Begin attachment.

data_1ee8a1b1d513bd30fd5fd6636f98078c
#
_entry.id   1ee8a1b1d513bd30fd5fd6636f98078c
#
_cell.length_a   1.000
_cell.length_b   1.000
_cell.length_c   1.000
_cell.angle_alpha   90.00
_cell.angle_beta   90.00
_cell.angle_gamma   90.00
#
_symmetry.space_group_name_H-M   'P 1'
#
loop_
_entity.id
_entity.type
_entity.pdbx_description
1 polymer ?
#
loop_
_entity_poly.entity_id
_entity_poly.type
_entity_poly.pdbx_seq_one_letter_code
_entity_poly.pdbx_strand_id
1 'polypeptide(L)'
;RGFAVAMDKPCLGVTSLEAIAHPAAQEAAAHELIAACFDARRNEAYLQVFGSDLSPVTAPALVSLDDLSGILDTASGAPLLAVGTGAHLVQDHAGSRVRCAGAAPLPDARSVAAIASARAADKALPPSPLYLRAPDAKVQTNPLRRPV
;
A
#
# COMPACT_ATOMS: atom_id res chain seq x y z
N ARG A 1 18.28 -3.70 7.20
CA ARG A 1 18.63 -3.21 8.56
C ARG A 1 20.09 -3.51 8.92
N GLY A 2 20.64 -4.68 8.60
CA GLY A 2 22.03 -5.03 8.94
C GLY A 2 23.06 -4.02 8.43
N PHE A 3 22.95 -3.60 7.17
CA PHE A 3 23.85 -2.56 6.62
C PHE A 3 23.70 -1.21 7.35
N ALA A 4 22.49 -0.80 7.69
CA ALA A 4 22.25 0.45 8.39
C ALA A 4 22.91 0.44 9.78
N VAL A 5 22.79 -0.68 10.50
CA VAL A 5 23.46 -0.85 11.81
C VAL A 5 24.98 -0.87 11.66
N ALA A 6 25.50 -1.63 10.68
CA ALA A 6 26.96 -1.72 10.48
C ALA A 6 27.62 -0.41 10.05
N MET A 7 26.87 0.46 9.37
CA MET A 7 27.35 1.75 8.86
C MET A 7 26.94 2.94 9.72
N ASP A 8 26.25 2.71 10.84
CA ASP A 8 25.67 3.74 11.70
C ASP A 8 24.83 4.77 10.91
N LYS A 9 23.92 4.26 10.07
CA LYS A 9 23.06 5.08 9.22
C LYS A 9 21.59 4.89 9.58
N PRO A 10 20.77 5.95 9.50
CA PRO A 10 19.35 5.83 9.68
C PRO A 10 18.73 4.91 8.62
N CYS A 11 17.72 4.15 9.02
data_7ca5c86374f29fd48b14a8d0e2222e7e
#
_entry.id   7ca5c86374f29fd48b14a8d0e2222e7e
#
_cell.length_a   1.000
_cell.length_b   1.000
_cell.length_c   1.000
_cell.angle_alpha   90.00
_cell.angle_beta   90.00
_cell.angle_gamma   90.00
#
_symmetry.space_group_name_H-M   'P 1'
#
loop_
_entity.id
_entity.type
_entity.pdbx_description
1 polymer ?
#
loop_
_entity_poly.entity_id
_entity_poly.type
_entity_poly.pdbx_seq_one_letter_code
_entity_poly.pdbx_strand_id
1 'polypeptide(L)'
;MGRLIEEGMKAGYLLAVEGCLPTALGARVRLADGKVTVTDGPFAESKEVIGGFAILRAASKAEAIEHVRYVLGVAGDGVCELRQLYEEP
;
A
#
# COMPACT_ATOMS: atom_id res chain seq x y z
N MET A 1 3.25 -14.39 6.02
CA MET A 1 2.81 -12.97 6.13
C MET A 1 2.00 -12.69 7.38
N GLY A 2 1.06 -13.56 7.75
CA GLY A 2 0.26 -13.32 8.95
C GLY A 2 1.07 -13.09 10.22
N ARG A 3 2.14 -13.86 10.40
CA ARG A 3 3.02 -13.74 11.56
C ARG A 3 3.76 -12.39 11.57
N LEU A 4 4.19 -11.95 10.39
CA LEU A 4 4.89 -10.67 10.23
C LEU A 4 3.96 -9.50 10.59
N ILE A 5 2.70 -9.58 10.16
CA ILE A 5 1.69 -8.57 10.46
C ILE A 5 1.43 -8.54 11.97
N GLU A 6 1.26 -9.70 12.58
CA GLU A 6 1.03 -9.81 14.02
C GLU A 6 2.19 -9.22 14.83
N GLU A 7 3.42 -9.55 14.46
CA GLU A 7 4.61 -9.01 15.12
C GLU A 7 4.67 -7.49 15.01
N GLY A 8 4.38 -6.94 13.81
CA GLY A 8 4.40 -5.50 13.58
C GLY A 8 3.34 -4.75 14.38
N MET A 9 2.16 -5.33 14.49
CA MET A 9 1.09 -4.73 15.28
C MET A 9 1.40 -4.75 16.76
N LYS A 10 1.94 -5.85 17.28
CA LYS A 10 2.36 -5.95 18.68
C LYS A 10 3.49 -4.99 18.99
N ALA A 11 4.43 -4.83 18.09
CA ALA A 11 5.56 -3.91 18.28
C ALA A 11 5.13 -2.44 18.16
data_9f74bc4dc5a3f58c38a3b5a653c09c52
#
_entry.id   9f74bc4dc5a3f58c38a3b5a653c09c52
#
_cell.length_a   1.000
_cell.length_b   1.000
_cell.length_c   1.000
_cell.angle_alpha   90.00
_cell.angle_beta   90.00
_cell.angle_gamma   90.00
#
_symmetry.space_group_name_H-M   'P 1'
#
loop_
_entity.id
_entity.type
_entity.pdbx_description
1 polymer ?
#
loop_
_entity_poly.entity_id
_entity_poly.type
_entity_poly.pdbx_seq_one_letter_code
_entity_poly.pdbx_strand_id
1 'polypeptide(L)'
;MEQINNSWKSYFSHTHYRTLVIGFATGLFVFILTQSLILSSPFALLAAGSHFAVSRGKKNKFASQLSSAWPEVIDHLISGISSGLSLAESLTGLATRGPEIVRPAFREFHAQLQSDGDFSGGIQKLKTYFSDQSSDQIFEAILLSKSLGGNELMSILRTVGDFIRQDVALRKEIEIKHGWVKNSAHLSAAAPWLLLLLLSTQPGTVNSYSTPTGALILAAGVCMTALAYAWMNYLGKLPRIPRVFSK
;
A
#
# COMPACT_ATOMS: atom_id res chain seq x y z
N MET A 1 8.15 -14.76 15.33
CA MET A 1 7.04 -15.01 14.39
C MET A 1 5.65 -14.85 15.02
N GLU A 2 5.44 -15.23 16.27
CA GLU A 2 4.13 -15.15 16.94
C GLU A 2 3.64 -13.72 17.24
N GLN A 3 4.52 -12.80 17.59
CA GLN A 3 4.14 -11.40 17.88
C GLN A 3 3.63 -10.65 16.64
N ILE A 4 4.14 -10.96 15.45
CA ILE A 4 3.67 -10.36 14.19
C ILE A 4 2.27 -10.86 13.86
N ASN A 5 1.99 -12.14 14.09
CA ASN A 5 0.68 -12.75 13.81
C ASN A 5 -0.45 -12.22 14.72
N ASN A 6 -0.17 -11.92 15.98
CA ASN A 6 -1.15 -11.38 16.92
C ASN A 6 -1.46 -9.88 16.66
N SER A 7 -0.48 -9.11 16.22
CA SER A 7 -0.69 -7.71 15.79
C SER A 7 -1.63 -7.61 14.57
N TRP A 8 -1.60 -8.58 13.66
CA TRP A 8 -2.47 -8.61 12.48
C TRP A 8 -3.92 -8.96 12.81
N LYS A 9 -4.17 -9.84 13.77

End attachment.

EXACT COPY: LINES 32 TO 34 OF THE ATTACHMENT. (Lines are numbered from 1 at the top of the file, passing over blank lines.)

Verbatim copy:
CA ARG A 1 18.63 -3.21 8.56
C ARG A 1 20.09 -3.51 8.92
N GLY A 2 20.64 -4.68 8.60